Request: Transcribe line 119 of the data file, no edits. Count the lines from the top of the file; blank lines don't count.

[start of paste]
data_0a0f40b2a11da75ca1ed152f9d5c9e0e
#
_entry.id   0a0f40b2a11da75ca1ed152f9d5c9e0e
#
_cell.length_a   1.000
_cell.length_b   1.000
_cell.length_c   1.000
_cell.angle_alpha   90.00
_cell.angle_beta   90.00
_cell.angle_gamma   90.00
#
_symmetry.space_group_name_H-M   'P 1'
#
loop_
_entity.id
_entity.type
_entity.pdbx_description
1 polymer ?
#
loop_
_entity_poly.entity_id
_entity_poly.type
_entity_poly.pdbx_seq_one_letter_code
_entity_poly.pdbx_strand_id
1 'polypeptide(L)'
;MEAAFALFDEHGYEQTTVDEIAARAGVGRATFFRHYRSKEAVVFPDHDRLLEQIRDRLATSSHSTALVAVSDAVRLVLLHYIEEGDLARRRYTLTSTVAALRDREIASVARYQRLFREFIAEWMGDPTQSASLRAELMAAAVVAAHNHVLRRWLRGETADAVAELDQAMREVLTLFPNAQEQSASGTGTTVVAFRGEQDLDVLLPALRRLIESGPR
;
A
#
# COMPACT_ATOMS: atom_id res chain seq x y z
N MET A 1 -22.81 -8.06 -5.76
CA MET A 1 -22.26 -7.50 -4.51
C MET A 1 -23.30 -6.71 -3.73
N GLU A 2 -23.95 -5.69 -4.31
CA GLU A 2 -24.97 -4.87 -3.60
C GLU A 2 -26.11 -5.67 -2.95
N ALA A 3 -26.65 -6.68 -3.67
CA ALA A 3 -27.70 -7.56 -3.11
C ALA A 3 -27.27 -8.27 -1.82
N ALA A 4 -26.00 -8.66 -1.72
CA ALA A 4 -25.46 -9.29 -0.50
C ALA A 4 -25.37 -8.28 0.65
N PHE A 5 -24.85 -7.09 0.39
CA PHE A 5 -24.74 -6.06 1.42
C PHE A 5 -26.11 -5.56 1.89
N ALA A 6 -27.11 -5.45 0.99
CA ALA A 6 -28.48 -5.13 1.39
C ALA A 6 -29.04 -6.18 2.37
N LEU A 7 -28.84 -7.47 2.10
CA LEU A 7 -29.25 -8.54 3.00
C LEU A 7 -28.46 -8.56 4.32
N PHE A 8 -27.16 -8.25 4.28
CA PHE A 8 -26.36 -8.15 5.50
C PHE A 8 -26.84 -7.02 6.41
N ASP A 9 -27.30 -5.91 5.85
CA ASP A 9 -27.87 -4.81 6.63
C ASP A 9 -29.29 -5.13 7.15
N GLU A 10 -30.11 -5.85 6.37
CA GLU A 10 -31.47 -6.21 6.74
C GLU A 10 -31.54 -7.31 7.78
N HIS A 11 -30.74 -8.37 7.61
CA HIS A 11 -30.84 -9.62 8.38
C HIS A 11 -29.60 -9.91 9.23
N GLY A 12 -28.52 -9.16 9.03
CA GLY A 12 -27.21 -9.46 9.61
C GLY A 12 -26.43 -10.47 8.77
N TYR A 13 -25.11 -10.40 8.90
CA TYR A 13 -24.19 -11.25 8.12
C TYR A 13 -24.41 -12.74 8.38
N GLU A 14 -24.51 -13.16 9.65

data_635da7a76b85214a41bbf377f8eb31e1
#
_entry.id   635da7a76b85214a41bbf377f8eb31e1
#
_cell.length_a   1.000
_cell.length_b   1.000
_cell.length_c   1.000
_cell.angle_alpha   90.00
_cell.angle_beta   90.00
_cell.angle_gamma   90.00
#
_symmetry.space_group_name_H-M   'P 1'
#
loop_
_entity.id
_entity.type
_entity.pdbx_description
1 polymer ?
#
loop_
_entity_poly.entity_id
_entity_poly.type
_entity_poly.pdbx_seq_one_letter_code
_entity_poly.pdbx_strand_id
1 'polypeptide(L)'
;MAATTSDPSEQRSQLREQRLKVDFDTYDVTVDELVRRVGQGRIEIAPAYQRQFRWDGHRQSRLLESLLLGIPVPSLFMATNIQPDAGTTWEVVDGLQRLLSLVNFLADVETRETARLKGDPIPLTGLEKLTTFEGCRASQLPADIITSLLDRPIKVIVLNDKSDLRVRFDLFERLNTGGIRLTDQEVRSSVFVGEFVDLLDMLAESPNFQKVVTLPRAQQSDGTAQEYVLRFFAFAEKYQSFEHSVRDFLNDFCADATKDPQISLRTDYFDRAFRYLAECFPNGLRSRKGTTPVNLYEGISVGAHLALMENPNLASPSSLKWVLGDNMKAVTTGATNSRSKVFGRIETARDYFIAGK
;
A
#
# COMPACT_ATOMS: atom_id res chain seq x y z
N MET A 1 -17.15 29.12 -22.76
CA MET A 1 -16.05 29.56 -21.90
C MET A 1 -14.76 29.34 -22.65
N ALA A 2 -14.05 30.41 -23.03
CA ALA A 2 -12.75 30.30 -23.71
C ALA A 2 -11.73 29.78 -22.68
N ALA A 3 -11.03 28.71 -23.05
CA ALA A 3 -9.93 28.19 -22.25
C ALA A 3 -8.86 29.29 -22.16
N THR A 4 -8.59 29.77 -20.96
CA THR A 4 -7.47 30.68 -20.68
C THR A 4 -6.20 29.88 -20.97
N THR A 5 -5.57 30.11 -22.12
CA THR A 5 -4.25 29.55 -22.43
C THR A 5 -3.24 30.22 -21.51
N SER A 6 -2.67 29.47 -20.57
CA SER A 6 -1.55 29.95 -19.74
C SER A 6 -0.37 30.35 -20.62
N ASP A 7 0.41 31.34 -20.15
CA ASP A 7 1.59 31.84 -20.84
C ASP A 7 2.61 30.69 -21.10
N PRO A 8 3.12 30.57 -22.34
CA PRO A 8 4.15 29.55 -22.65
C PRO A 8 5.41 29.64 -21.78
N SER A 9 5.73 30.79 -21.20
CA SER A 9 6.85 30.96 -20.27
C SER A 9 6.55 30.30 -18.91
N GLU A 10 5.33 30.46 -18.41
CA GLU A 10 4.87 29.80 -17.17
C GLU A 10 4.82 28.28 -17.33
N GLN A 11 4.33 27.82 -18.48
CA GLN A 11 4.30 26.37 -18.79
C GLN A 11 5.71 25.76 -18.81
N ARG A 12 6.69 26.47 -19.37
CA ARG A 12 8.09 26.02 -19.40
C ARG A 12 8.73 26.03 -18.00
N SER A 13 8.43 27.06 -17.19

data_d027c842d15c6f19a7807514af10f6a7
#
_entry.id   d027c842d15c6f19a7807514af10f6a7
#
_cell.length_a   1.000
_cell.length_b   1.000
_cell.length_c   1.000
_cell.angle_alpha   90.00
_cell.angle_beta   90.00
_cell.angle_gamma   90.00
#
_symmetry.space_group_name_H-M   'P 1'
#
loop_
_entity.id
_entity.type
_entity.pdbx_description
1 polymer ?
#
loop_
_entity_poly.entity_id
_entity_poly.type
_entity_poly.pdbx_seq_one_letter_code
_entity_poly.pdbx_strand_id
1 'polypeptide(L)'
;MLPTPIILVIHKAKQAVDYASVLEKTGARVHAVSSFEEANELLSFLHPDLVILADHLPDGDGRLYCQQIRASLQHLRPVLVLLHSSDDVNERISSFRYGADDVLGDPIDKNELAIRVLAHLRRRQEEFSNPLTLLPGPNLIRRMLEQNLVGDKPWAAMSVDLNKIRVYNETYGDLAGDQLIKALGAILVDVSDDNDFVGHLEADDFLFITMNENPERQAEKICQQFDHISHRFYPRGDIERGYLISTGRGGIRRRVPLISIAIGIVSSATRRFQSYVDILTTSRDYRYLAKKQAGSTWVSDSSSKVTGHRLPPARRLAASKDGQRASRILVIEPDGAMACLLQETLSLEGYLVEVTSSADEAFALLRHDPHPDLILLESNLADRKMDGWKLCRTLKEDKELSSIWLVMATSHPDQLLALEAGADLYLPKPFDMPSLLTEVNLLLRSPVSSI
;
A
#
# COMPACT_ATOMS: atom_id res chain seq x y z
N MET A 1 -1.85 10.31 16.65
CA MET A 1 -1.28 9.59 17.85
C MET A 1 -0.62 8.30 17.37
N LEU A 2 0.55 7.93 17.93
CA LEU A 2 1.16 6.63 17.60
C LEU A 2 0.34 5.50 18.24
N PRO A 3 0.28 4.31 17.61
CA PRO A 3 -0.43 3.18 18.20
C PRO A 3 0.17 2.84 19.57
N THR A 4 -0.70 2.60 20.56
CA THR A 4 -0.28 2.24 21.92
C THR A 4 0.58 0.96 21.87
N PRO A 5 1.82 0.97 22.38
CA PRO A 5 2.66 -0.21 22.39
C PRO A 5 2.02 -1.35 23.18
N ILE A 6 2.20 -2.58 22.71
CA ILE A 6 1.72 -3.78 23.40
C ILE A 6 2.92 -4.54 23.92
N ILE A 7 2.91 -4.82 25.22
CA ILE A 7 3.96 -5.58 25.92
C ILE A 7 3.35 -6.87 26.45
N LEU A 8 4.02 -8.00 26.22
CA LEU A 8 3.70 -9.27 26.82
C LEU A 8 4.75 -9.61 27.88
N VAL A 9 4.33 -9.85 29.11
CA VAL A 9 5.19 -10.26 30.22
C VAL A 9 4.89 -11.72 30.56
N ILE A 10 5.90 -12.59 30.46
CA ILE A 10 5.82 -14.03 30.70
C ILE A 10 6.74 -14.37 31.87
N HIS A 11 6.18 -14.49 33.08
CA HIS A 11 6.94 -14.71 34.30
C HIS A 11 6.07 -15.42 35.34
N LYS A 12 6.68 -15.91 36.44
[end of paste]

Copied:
N ASP A 7 0.41 31.34 -20.15